7 Ways School Asset Management and the SFVS 2022 help each other out

SFVS

The Schools Financial Value Standard (SFVS) is a self-assessment that should be undertaken by schools to ensure the effective financial management of their resources. It is a statutory requirement that all maintained schools complete and submit the SFVS to the local authority (LA) on an annual basis. The SFVS is not externally assessed but may be subject to an interval review or audit. Any major discrepancies between the self-assessment and the audit assessment will be communicated to schools, Governors and the necessary local authority representative. A good School Asset Management system can help schools address many key requirements of the SFVS.

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1. Financial Planning

What the Guidance Says:

Does the school have a realistic, sustainable and flexible financial strategy in place for at least 3 years, based on realistic assumptions about future funding, pupil numbers and pressures?

Section B : Strategy , Question 6

Schools are advised to make forward plans on the basis of the best available information, using a set of criteria including the procurement and maintenance of, for example, fabric and fittings, information and communications technology (ICT) equipment and whiteboards.

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How an Asset Management System helps:

How do you begin to plan and forecast the budget if you haven’t got good information on your assets. An asset management system can give you detailed information on your school assets including value, maintenance history and depreciation.

 

Insurance

2. Disaster Recovery

What the Guidance Says:

Does the school have an appropriate business continuity or disaster recovery plan, including an up-to-date asset register and adequate insurance?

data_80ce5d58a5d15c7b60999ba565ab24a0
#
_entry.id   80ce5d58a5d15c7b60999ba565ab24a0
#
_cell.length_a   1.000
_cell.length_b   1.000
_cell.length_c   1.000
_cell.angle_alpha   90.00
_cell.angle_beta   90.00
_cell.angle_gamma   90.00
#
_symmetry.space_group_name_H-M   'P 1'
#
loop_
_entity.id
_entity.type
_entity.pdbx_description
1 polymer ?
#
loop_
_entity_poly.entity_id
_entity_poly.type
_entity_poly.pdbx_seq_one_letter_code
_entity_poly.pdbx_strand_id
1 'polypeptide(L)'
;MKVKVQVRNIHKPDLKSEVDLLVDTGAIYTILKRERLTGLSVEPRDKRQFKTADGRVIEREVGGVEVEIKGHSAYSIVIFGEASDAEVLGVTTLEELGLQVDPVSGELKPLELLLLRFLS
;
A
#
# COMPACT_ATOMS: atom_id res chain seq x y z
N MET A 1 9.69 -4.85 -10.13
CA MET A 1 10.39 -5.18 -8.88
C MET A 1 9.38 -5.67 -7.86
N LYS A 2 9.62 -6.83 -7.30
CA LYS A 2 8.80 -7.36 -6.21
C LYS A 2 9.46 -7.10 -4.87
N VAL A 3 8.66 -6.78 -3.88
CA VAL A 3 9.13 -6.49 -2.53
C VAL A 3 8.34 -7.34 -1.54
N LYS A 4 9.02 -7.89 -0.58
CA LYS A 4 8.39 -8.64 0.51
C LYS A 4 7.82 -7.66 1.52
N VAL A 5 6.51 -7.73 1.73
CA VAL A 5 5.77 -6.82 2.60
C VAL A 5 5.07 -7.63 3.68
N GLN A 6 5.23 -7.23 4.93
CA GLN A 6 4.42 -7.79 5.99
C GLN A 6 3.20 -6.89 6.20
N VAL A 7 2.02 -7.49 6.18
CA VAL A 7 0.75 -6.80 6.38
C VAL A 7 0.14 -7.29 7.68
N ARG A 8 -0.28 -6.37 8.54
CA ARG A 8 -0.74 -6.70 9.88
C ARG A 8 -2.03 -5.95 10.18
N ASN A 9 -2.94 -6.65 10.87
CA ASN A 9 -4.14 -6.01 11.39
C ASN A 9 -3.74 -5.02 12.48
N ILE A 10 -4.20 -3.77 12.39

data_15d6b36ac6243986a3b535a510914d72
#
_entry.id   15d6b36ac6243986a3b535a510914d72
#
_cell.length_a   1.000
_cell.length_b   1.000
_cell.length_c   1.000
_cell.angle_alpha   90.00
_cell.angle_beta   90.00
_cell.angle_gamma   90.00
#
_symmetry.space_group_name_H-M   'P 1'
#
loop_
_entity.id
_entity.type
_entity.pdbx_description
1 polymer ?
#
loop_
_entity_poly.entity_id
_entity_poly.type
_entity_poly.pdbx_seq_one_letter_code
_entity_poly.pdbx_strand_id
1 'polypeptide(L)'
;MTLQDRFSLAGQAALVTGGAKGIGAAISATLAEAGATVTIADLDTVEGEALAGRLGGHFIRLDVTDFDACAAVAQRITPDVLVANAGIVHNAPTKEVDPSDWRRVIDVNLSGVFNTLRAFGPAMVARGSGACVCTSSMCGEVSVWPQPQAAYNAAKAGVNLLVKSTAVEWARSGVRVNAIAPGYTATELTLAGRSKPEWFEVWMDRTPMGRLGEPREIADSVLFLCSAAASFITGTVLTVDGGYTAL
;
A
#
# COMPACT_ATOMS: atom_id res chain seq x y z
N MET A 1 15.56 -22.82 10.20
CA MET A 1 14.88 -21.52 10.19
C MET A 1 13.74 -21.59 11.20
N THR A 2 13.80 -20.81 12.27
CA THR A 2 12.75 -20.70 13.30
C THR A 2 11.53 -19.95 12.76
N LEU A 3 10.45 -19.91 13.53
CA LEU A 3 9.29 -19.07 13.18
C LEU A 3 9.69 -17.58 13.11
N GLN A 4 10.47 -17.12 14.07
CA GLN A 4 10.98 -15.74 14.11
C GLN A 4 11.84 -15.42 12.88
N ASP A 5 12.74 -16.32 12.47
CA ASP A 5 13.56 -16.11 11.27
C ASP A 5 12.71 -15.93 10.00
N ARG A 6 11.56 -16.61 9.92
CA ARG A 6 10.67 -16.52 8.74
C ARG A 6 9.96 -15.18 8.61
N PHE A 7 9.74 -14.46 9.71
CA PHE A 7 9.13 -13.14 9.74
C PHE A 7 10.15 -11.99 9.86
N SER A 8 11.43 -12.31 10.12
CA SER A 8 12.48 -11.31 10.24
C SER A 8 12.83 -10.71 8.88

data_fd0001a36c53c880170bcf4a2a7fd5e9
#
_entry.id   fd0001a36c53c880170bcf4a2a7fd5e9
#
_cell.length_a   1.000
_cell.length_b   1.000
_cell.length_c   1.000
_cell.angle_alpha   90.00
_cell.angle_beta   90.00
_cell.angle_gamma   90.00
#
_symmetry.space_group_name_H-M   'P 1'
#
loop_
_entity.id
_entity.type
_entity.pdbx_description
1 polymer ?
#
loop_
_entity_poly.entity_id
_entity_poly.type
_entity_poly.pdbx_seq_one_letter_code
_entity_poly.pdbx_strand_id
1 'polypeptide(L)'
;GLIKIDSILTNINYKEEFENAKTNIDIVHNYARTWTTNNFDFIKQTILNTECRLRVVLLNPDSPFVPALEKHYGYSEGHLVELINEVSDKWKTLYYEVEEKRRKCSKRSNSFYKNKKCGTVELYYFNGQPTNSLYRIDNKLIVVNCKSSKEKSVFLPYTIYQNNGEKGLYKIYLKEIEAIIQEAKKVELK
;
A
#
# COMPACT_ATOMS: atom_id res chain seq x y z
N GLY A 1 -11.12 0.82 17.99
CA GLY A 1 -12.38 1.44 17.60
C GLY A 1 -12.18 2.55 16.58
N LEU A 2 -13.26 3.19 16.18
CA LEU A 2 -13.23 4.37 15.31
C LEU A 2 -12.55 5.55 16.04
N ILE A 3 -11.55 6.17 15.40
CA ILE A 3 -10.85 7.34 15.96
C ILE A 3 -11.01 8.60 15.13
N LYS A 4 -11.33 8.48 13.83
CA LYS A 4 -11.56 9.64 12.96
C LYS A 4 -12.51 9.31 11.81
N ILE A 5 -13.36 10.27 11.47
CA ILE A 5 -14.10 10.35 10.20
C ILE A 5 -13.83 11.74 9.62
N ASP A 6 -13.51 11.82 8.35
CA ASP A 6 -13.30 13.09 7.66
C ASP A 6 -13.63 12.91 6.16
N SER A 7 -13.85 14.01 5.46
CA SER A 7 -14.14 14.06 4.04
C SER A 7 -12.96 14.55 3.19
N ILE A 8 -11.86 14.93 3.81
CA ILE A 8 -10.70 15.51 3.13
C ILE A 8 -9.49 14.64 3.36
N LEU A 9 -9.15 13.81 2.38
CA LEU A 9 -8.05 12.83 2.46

Section B : Strategy , Question 8

All schools are required to ensure they have an appropriate plan, which includes an asset register of items in the school that need to be recorded for insurance purposes, to be kept where it would not be vulnerable to a disaster in the school. The plan must be kept up-to-date. Any element of it that has become out of date is likely to be of no use in an emergency.

How an Asset Management System helps:

In the event of major incident such as fire or flood, an asset management system will give schools an accurate, detailed asset list with the right insurance cover and supporting paperwork - all the information you need to quickly make a claim and access the funds you need to get back up and running. With a cloud-based solution, accessed by any web browser, this is all safely hosted offsite.

 

3. Procurement & Contract Negotiation

What the Guidance Says:

Is the governing body given the opportunity to challenge the school’s plans for replacing contracts for goods and services that are due to expire shortly?

Section E : Value for Money , Question 21

This question is all about managing contracts so that schools can get the most out of procurement tender exercises. It is good practice for a school to maintain a contract register, which should include: 

  • the contract start and end date
  • the current value of the contract
  • the lead in time for procurement
  • information on early termination, for example, any dates or penalties incurred for early termination
  • any potential for extension of the contract and
  • an indication of exit strategies or re-procurement plans

How an Asset Management System helps:

Asset details will be held in a flexible database which can include data fields, notes and alerts around contractual milestones. You can also attach relevant supporting documentation such as service level agreements and purchase contracts.

Collaboration

4. Collaborative Resourcing 

What the Guidance Says:

Does the School consider collaboration with others, for example, on sharing staff or joint purchasing, where that would improve value for money?